Hall-of-Famer to have No. 45 re­tired at Fen­way

Pe­dro Martinez played for the Red Sox

Cape Breton Post - - SPORTS - BOS­TON

Pe­dro Martinez’s Hall of Fame ca­reer took off in the late 1990s in a ball­park usu­ally know for of­fen­sive num­bers.

From Ted Wil­liams to Carl Yas­trzem­ski to Jim Rice, the Bos­ton Red Sox have re­tired num­bers — plac­ing them along the fa­cade of the right-field roof deck in hitter-friendly Fen­way Park.

The seven re­tired Red Sox num­bers are all of ev­ery­day play­ers.

That all changes Tues­day night when the club will place the first num­ber of a pitcher along with the other Red Sox greats — re­tir­ing Martinez’s num­ber 45.

Martinez’s num­ber will be re­tired in a pregame cer­e­mony be­fore Bos­ton faces the Chicago White Sox.

Martinez was in­ducted into Base­ball’s Hall of Fame on Sun­day along with Randy John­son, John Smoltz, and Craig Big­gio.

Now, he’ll be hon­oured in place where his flam­boy­ant style and dom­i­nat­ing pitch­ing earned him a place in Cop­per­stown.

“As ex­cited as I am about the Hall of Fame, I’m equally ex­cited about hav­ing my num­ber re­tired,” Martinez said when he learned of the de­ci­sion. “I think it’s a great hon­our. I don’t have enough words to thank the Red Sox.”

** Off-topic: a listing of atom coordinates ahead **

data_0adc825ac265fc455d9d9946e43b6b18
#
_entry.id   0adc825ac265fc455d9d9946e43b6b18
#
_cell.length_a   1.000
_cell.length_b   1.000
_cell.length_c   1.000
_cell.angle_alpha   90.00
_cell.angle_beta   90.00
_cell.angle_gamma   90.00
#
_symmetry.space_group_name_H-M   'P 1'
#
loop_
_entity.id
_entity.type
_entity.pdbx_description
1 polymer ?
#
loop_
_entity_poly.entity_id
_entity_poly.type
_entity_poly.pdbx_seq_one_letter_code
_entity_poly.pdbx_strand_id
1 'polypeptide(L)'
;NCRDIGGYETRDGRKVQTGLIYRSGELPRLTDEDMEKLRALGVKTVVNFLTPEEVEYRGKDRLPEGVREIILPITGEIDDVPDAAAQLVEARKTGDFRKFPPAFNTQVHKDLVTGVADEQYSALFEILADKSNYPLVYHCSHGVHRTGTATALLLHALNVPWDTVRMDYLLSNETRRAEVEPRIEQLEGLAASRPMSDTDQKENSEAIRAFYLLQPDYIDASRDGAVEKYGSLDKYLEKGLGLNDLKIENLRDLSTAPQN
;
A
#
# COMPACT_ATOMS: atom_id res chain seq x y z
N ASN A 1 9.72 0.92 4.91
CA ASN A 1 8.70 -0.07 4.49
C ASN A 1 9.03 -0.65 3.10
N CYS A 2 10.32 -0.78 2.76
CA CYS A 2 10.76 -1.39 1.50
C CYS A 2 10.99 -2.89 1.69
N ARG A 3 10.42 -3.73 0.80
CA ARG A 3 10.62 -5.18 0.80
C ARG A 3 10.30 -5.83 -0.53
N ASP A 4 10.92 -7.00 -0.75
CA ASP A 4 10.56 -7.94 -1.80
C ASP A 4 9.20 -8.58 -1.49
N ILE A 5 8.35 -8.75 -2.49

Martinez won five ERA ti­tles in an of­fen­sive-rich era, dom­i­nat­ing hit­ters putting up crazy num­bers.

One of his big­gest mo­ments was in the 1999 All Star Game — in Fen­way, no less — when he started and struck out five of the six NL hit­ters he faced. Each of them were putting up gaudy of­fen­sive num­bers.

“The fact that he was so elite in an of­fen­sive era, he was as dom­i­nate as any­one at any stage of the game’s history,” Red Sox man­ager John Far­rell said over the week­end.

But it wasn’t just his pitch­ing that his team­mates re­mem­ber. Slug­ger David Or­tiz, a team­mate with Martinez on the 2004 team that ended an 86-year World Se­ries drought, felt like he learned so much just be­ing with the right-han­der.

“Pe­dro is the most un­be­liev­able hu­man be­ing that I’ve ever been around,” Or­tiz said af­ter a ca­reer-best, seven-RBI night Sun­day. “Ev­ery­thing he told me made me a bet­ter player, a bet­ter per­son.”

Now, the Red Sox and their fans will get to hon­our him where the 43-year-old righthander shot onto the scene.

AP PHOTO

Na­tional Base­ball Hall of Fame in­ductee Pe­dro Martinez speaks dur­ing an in­duc­tion cer­e­mony at the Clark Sports Cen­ter Sun­day in Cooperstown, N.Y.

Newspapers in English

Newspapers from Canada

© PressReader. All rights reserved.